Reviews and occasional notes on classical music

Reviews and occasional notes on classical music

"Music, both vocall and instrumental, so good, so delectable, so rare, so admirable, so super excellent, that it did even ravish and stupifie all those strangers that never heard the like." - Thomas Coryat, after hearing 3 hours of music at the Scuola di San Rocco in Venice, 1608.

Monday, November 2, 2015

A comic masterpiece, with tragic relief

From March 19, 2015:

Watching the superb new BluRay version of this Royal Shakespeare Company production of the two parts of Henry IV, I thought of a quote by the late Terry Pratchett: “You can’t build a plot out of jokes. You need tragic relief.” Shakespeare balances the tragic and the comic, the historical and the situational, perfectly and deftly in the first part, if a tiny bit less so in the second. Comedy is the key ingredient, but strategic doses of tragic relief move the history along and make us care for the characters. Shakespeare creates a great figure in Sir John Falstaff, and presents him in the round, literally and figuratively. Antony Sher’s portrayal is outstanding: comic, and often hilarious (rather than Elizabethan clown/jester “funny”), but also sometimes cruel, and a figure in the end of deep sadness and regret.

The true measure of this production’s success, though, is in the integration of both parts of Henry IV’s story through the most amazing cast, who all work together to present Director Gregory Doran’s (and Shakespeare’s) vision. Many cast members take multiple roles, and actors portraying noblemen might show up in the next scene as carriers or soldiers. Trevor White, outstanding as Hotspur in Part I, plays the small but key role of Lord Mowbray in II. Antony Byrne impresses as the Earl of Worcester in I, and actually get three roles in II: Rumour, a Porter, and an outrageous Pistol. Nia Gwynne is touching and sad as Lady Mortimer in the first part, and plays a hilarious and sad Doll Tearsheet in the second. This is an ensemble play in the best sense.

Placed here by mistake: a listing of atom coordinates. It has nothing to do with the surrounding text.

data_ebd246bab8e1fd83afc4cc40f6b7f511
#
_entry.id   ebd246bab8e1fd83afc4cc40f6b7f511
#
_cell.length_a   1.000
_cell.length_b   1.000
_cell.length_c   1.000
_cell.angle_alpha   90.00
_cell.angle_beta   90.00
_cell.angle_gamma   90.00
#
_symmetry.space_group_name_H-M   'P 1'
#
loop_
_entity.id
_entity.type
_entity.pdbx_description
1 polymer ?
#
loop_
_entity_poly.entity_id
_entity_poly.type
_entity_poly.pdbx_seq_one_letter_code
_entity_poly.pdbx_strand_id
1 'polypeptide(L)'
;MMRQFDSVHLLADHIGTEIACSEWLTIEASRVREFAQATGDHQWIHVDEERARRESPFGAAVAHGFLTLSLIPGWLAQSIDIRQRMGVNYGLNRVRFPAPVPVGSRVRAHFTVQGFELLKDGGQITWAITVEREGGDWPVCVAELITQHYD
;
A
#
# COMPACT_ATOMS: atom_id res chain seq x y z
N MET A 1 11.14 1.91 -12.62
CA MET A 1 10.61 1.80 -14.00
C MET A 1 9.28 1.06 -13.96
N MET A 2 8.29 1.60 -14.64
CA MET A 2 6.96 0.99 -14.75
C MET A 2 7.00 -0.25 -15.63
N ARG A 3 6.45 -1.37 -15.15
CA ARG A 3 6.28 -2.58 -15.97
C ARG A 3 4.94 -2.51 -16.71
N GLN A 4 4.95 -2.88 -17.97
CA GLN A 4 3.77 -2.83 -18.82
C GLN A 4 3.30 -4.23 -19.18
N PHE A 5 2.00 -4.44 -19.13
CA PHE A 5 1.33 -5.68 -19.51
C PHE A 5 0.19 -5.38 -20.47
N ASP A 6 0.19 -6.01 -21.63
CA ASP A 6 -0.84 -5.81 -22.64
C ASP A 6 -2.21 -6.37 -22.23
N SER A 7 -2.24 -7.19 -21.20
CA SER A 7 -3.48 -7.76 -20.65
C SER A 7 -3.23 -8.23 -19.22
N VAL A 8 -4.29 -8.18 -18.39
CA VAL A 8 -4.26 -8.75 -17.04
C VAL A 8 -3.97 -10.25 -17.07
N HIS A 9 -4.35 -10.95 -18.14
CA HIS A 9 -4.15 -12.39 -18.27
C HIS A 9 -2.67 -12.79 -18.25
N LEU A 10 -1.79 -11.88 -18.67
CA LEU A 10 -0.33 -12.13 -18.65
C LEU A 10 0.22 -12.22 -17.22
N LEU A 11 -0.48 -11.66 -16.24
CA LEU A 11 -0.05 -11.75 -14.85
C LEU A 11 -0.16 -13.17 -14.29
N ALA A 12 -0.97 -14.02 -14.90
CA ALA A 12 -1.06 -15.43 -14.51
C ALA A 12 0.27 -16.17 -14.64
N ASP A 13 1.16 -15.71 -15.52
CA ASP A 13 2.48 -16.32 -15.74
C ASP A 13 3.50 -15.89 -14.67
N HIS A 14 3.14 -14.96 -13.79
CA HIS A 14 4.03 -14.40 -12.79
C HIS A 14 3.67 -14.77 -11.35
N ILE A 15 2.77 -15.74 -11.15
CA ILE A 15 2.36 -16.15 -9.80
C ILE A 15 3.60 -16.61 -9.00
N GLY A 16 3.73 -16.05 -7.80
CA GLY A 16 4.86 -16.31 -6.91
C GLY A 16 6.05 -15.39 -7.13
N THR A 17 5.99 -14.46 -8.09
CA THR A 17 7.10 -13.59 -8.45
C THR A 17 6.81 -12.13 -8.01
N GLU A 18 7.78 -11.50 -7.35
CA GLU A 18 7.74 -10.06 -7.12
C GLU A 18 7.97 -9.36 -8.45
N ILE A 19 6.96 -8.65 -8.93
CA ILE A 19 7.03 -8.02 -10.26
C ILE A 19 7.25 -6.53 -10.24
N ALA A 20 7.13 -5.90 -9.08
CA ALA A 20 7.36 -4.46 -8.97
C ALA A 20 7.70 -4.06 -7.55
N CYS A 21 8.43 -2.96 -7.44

The plays as history present the passing of the crown from Henry IV, usurper and uneasy king, to his son, the wastrel Prince Hal who becomes Henry V. Jasper Britton is an impressive King: distracted by guilt, deathly ill, and never easy in his role. His son begins as callow as can be, and only starts his journey to true Kingship by the end of the second part. Alex Hassell retains a bit of the upper-class twit through most of both plays, with glimpses of greatness on the battlefield in Part I, and with his dying father in Part II. Henry V will have his apotheosis in his own play, and I’d love to see Hassell continue this role in that play. Meanwhile, there are plenty of sparks between Hassell and White as Hal and Hotspur have their thoroughly dramatic final confrontation at the Battle of Shrewsbury at the end of Part I. The stage fighting here is absolutely amazing, turning up the tension to a fever pitch, accelerating the action to its inevitable end.

The presentation on BluRay from Live from Stratford upon Avon is really special. The camera always seems placed just where it needs to be, whether adding sweep to a battle scene, or focussing without moving on the back of Falstaff’s head as he is rejected and humiliated by his once-friend, the new King. When the King passes and Antony Sher slowly turns to the camera, tears streaming down his face, we witness a great theatrical moment. These two discs are full of those moments. Through the magic of HD video and sound we feel that we're right there in Stratford watching.

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